What have been the major contributions of JTB to the Lebanese economy since you were first established?
We have been part of Lebanon for over 50 years, providing financial services to a wide array of customers. Lebanon has a large number of people working in the informal sector, in what is often called the “grey economy." When we talk about the informal economy, we mean those small family businesses and micro-shops that are not formally registered on government books, but still have their fair share of economic development in the country. JTB has been there since the outset to actually support these promising micro-firms; this has been our major contribution to the overall economy.
How has your customer-sensitive approach set you apart from other banking institutions in Lebanon?
There is a popular birthday wish in Lebanon: “We hope you live to be a hundred years," which we often apply to entrepreneurs opening a new business in the form of “We hope you become the largest in your sector." For JTB, this has never been the case. Since its emergence, the bank has never aimed to become the biggest player in the financial sector, nor to become the largest bank. Stretching our capacities to these spheres would make us lose our 'uniqueness' and force us to treat our customers as just numbers rather than individuals. Something that still makes JTB what it is today: to serve people. We want to have a genuinely personalized approach to banking; something that has gotten lost in most places around the globe.
How has JTB promoted microfinance, and what benefits does the banking segment bring?
We were the first bank to introduce micro-credit into the Lebanese market. We started this segment 17 years ago serving the unbanked; those who would recur to their neighbors or friends to borrow cash and who would end up paying back multiples of what they initially borrowed. We approached those people who were skeptical of dealing with banks, and we encouraged them to abandon their taboos of not using banking institutions for their financial needs. It is of relevance to mention that microfinance is often confused with the microcredit you can obtain from a retail shop to purchase a determined item. As opposed to microcredit that only aims to improve people's livelihood, microfinance aims to lend money to people to develop their businesses and improve their livelihood.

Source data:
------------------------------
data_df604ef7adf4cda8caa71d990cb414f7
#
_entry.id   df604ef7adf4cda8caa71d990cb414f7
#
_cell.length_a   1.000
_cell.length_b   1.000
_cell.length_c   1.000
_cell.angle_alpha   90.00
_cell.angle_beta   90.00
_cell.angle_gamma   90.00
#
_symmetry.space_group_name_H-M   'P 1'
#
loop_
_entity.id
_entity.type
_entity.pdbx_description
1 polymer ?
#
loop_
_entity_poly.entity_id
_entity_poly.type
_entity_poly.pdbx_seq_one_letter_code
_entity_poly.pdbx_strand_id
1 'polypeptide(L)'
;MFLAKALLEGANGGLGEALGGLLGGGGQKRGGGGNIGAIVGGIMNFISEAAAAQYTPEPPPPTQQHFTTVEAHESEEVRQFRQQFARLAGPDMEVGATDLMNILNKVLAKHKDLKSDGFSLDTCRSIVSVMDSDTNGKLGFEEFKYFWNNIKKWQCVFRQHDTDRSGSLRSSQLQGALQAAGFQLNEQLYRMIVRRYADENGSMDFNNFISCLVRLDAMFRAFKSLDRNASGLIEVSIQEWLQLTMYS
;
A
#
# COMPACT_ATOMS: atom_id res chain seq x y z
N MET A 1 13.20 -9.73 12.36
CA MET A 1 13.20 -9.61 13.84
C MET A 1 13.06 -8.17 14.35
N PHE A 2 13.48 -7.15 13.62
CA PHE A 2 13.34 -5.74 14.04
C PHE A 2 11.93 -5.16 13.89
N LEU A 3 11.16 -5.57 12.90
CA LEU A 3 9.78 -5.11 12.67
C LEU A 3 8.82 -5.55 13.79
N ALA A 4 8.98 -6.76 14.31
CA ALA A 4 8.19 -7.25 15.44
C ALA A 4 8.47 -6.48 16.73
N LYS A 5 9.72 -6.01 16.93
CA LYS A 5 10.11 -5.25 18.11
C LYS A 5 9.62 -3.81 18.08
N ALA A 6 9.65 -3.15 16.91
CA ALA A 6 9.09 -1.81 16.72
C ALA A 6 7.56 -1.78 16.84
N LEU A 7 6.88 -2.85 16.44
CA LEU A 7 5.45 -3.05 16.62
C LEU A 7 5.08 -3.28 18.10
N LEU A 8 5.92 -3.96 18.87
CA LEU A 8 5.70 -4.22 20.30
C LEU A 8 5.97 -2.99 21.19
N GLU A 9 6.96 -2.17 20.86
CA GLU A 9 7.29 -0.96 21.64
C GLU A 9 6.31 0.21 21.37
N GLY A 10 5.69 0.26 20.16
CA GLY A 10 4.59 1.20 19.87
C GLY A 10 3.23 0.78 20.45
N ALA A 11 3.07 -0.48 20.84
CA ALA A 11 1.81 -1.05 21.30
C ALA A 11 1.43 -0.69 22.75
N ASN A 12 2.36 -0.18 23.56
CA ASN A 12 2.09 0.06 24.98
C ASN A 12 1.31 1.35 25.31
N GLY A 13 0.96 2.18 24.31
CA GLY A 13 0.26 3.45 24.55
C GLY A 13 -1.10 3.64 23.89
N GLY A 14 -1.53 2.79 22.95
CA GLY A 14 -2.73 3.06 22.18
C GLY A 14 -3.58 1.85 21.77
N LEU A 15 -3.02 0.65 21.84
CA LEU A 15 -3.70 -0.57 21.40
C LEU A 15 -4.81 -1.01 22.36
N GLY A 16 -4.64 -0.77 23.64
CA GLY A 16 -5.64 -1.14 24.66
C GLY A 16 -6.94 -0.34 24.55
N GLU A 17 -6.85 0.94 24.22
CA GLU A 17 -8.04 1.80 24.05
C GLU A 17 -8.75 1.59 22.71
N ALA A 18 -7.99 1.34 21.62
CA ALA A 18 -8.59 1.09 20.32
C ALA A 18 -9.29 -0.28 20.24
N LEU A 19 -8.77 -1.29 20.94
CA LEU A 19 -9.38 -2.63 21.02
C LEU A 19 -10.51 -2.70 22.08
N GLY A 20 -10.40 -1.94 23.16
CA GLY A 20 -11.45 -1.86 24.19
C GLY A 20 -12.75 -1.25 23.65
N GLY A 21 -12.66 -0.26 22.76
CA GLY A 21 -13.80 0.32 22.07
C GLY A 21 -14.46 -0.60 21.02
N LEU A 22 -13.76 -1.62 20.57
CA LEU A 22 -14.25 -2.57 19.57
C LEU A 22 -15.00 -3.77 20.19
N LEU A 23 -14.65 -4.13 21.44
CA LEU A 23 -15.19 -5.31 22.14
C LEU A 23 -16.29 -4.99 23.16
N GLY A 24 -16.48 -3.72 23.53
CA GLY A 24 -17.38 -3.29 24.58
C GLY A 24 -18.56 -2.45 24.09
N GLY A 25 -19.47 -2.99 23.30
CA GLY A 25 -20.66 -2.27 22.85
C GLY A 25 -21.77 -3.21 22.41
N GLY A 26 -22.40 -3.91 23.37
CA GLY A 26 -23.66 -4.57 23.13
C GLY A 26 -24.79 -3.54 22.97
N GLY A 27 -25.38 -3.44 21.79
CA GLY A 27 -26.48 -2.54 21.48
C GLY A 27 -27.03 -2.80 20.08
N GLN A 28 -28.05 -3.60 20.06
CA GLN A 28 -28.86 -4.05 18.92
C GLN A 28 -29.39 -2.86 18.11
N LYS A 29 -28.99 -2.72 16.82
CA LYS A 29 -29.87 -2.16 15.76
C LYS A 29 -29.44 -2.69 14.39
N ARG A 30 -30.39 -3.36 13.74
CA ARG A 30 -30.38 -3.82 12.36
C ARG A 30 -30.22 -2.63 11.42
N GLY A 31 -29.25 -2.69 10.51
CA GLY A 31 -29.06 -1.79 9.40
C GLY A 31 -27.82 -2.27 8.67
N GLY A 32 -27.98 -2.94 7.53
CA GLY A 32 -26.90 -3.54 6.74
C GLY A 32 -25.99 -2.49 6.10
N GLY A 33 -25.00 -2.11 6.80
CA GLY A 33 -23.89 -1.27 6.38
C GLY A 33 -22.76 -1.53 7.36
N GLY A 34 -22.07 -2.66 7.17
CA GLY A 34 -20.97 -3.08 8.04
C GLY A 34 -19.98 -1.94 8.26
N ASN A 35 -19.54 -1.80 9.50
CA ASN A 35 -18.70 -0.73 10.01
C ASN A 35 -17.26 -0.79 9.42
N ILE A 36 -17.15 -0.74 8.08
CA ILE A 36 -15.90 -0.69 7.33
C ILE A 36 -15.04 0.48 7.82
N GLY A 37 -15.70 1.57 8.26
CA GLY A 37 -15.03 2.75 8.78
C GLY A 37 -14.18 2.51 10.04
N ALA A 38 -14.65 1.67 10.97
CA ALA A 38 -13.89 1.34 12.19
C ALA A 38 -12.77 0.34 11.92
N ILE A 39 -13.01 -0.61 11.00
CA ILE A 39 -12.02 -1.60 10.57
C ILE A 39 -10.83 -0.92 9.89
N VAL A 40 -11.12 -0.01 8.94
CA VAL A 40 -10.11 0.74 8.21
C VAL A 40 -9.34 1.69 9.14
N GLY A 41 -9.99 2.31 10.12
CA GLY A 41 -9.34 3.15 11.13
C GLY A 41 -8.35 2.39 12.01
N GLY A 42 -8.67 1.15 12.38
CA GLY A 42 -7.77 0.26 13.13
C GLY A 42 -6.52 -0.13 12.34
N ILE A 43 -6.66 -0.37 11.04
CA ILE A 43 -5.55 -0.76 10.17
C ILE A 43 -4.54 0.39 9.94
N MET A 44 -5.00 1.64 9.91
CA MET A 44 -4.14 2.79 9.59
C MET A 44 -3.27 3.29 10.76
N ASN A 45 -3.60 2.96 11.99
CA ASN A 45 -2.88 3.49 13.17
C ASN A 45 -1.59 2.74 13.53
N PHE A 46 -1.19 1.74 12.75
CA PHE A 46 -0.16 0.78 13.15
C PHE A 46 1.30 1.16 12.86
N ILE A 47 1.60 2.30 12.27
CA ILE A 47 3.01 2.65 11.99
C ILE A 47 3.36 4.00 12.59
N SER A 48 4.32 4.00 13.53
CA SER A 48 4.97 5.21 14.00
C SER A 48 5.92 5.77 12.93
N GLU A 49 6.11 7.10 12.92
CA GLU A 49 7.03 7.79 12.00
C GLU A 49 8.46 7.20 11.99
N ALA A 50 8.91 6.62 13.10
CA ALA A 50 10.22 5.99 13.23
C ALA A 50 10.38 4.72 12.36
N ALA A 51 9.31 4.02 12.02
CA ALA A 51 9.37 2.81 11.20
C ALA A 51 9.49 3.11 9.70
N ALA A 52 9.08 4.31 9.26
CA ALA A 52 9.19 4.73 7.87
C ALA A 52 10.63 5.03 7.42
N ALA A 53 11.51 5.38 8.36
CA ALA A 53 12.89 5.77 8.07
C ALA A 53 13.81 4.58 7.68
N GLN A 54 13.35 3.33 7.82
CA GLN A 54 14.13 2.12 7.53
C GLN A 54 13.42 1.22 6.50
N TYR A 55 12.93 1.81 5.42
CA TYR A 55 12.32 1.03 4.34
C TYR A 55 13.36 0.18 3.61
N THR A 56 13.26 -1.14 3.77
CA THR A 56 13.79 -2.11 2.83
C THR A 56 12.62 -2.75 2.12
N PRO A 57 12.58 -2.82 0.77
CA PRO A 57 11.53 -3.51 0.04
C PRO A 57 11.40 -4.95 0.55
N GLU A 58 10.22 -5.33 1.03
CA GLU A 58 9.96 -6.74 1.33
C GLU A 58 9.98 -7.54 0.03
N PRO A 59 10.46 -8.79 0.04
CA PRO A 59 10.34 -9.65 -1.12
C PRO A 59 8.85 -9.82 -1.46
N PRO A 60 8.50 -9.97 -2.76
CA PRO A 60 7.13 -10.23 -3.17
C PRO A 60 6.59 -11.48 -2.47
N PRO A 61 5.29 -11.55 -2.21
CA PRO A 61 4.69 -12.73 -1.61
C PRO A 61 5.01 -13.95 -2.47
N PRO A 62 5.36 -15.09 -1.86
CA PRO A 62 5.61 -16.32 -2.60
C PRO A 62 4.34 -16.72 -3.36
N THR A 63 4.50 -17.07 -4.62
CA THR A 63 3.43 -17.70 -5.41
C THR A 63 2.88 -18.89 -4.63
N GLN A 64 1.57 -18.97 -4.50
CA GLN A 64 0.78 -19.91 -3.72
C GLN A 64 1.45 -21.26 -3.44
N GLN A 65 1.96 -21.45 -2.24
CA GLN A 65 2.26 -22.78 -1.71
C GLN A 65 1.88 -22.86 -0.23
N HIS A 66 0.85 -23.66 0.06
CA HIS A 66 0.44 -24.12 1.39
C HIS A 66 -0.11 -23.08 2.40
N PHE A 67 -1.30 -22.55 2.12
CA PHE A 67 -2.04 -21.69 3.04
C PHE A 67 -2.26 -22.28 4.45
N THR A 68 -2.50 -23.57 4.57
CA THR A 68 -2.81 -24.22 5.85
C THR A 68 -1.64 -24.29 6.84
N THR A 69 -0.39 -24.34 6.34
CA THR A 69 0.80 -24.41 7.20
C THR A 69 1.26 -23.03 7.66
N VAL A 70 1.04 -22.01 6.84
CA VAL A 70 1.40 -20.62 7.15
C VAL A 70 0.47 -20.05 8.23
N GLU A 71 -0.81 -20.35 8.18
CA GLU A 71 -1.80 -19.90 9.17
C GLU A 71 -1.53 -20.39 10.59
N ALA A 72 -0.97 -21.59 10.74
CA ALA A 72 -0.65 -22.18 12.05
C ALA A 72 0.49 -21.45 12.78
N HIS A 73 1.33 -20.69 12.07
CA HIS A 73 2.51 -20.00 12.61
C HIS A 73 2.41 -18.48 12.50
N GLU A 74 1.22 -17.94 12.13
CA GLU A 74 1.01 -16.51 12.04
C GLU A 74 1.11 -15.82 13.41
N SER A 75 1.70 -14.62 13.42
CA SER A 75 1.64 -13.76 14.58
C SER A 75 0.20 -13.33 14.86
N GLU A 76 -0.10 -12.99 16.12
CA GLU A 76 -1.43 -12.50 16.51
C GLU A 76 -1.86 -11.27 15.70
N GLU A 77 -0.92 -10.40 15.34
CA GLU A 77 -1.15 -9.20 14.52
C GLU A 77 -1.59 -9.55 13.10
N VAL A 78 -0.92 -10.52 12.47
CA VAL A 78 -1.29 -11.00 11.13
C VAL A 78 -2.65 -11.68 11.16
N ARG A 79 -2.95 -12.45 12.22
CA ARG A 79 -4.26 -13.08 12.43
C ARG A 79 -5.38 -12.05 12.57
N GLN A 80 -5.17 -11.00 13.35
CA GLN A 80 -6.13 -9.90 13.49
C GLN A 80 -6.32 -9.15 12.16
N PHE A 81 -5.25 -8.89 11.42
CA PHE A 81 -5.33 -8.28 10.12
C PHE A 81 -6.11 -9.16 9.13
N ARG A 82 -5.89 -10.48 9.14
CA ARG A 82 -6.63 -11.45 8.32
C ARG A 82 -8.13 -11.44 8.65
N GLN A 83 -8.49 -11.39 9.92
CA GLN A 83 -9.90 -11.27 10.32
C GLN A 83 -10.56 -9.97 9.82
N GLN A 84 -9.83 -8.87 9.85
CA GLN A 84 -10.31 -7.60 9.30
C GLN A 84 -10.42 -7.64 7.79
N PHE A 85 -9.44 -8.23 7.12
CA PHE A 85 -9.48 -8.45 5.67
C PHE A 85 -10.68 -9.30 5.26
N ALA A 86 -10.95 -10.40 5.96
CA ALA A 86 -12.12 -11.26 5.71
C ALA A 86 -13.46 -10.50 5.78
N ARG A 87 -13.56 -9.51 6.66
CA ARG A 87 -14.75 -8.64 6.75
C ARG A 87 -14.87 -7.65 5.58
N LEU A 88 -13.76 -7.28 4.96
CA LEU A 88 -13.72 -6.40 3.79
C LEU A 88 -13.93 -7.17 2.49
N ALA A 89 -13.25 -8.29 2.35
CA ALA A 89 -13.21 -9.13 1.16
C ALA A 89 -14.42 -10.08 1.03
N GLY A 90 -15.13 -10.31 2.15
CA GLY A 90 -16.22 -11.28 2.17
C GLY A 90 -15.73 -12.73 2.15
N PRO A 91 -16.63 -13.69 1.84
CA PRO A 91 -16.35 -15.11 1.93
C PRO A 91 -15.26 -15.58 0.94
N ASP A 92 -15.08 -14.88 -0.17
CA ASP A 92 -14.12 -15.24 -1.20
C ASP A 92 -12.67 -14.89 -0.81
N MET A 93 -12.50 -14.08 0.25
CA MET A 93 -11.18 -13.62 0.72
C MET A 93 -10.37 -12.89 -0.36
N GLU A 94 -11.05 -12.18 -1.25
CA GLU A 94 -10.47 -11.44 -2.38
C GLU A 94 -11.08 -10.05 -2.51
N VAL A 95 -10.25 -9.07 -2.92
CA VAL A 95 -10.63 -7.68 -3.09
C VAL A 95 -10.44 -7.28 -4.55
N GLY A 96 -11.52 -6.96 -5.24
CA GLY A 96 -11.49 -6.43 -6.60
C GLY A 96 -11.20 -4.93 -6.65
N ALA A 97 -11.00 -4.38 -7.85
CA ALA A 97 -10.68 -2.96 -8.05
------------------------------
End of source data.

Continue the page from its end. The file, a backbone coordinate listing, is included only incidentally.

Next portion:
Considering 90% of Lebanese companies are SMEs, has JTB found its niche market in this segment?
One of the characteristics that is constantly overlooked about the SMEs operating in Lebanon is that only around 50% of them are officially registered on government books, with the rest operating informally but still contributing enormously to the economy. Throughout JTB's history we have catered to all those small businesses in Lebanon and effectively managed to migrate them from the unbanked group to the bankable group of businesses; and they flourished. It has been a demanding journey and we, at JTB, are proud of every step, every touch point, and every turning point. A journey some large banks decided to shy away from, there is a know-how, an appetite, and a certain finesse required to do business with these small firms.
Looking ahead, where do you see JTB going in the next two years?
We will move up a few notches in the industry but never pass the 15th position in the overall banking sector ranking. This is because of the reasons I explained before that set us apart from other players in terms of customer satisfaction and how we approach them. Our slogan “We Speak Your Language," remains as strong and as real as ever. That does not mean I do not dream big. I would like to see JTB move abroad to other markets in Africa and in Europe to serve our clients needs there. We have big plans for the future, but with cautious steps as we have always been.